Regards. 5 mins from ST.Malo.

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Re Barrels. Often find them at V.G's. Braderies or Depot-Vents. Often only 2-3 euros. Now after this publicity I expect the price will increase! I do make lots of all sorts of shapes and sizes out of any odd bits I find in the shed. At the moment I have about 20 in place.

Regards.

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This weeks Amateur gardening suggests using seasonal left overs for the birds:

Do use: Christmas cake and mince pies, unsalted nuts or snacks, dried fruit or pastry and cheese.

Do NOT use: Cooked meats, salty food, stuffing, desiccated coconut

I'm buying a couple of blocks of lard to make fat cakes too.

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  • 2 weeks later...

[quote user="chris pp"]

I made an interesting find today under one of my log heaps when I was clearing round it a bit to cut a tree down, I noticed that something has chosen to dig a seriously big tunnel underneath it going down into the ground, no obvious "droppings" so as yet not sure what it is, but it does appear "active".

Chris

[/quote]

Did you ever find out what was under your log heap Chris?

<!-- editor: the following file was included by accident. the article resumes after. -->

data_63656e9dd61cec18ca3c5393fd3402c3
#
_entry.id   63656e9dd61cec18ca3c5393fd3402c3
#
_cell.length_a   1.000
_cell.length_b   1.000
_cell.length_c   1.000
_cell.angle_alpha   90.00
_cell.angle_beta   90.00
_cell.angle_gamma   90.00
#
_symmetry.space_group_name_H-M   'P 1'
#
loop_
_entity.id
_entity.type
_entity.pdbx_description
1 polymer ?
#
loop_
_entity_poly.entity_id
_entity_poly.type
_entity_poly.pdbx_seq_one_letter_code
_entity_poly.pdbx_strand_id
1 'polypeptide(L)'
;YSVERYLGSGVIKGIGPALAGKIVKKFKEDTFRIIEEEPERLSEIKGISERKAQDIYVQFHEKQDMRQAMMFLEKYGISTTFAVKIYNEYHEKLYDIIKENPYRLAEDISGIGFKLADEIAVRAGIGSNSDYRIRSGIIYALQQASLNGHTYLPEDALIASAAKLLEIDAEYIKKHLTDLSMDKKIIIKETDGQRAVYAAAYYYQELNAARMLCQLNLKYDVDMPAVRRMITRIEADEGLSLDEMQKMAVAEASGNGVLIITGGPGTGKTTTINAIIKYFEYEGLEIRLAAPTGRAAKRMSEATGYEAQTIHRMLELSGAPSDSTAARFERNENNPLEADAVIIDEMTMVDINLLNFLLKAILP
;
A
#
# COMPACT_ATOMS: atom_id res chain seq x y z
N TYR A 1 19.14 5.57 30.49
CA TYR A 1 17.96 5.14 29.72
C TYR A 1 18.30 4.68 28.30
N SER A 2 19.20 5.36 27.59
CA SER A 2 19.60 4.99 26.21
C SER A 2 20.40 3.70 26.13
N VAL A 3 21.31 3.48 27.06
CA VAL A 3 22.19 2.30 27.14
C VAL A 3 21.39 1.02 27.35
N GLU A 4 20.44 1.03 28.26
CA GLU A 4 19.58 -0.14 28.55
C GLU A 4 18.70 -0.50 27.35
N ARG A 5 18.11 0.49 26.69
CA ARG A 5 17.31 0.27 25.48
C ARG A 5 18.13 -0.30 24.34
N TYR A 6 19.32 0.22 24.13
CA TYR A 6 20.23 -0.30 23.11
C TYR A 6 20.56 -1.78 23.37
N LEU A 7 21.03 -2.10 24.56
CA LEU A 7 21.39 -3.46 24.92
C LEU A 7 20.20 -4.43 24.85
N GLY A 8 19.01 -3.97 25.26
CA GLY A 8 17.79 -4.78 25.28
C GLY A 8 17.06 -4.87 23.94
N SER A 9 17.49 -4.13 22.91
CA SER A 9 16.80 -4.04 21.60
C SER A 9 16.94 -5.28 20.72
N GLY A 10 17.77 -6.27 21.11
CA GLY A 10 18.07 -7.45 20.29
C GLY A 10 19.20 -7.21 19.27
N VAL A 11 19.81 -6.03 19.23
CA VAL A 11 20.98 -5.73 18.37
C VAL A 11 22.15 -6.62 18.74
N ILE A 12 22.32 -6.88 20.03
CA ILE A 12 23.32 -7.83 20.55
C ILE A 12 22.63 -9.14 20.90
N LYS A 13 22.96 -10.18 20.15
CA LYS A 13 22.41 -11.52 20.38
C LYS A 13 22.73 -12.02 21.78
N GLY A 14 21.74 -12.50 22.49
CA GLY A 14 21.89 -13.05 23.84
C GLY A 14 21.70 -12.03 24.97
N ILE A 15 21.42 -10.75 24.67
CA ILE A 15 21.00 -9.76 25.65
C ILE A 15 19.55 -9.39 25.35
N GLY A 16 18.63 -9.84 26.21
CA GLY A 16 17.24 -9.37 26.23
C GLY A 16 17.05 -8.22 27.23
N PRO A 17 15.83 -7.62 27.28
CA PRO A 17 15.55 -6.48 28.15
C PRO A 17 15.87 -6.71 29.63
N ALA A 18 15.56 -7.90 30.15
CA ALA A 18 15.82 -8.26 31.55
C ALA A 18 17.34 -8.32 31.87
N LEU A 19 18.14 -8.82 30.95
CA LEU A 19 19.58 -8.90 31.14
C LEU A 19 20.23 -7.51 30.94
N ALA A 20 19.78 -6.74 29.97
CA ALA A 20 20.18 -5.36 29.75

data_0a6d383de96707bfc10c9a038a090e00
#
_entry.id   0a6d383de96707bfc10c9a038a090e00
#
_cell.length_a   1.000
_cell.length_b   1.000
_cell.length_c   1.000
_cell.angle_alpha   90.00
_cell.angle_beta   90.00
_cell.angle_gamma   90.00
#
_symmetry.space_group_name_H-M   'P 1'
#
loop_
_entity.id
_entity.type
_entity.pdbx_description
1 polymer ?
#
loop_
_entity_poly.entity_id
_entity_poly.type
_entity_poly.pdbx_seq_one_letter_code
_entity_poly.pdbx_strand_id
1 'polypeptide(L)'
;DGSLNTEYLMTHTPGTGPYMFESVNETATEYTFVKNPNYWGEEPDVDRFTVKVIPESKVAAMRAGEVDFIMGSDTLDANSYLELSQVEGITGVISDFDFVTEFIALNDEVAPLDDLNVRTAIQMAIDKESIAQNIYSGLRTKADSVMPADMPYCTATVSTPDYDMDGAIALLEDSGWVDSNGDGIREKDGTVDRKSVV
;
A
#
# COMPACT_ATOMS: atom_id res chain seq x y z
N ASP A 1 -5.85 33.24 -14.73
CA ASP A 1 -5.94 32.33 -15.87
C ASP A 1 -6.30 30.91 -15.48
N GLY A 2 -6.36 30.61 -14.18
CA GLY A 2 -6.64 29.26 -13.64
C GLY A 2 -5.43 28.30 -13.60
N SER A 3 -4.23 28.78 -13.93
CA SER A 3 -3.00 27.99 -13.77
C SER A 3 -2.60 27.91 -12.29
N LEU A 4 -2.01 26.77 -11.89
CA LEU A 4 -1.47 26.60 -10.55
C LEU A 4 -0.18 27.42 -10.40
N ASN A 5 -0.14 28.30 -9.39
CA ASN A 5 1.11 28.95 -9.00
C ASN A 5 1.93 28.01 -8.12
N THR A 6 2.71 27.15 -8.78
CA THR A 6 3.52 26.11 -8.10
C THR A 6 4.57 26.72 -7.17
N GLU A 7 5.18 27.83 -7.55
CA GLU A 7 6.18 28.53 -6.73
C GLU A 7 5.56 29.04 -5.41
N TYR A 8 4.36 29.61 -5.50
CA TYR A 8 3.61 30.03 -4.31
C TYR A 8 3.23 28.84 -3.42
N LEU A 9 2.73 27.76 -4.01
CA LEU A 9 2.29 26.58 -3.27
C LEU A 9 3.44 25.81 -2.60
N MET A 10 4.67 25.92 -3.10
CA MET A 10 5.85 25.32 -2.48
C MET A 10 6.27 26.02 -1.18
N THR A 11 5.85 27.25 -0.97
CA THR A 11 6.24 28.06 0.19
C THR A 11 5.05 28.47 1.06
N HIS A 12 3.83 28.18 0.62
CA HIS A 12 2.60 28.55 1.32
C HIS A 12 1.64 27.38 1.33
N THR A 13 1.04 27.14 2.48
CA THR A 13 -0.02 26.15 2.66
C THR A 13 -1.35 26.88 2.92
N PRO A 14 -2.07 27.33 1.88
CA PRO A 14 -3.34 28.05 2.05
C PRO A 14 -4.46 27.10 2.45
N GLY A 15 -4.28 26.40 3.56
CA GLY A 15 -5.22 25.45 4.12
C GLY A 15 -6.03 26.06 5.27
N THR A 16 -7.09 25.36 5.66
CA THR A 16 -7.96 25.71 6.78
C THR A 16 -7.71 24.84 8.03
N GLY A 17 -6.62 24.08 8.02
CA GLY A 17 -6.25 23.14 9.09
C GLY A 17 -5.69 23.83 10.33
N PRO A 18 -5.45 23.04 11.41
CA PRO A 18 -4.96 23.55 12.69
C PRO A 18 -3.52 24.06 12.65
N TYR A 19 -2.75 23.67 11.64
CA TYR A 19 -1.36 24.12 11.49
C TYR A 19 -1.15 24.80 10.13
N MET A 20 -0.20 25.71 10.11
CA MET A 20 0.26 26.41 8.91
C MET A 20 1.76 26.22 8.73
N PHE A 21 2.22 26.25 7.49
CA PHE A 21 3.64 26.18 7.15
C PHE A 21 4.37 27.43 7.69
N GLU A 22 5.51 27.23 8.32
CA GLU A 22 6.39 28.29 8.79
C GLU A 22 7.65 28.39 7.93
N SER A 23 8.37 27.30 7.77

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Errr, I have to admit it hasn't been a priority but judging by some really nice fresh excrement that I found this morning it may be no more exciting than Grey Rats, but then that's good enough for me.

Todays other droppings in the garden. Stone Marten, Pine Marten, Fox and Weasel.

HNY, Chris

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Interesting terminology - "really nice fresh excrement".  [:)]

If I posted a picture of some mystery poops, do you think there's half a chance you could identify some for us, Chrispy Pea?  I'm serious.  I can't do it tonight as I haven't the photos.

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Why not, Phil? It has to be good for a laugh, I won't be in during the day though as I'll be working.

I can't say that I'm any kind of expert and like many things it's easier if you can see it in situ, where and how it's been placed, what else is nearby and so on, but it is often the best indication of a creatures presence, especially as many creatures only come out at night. It can also be useful if you can "poke" it about a bit to get an idea of the diet.

Enjoy your dinner, Chris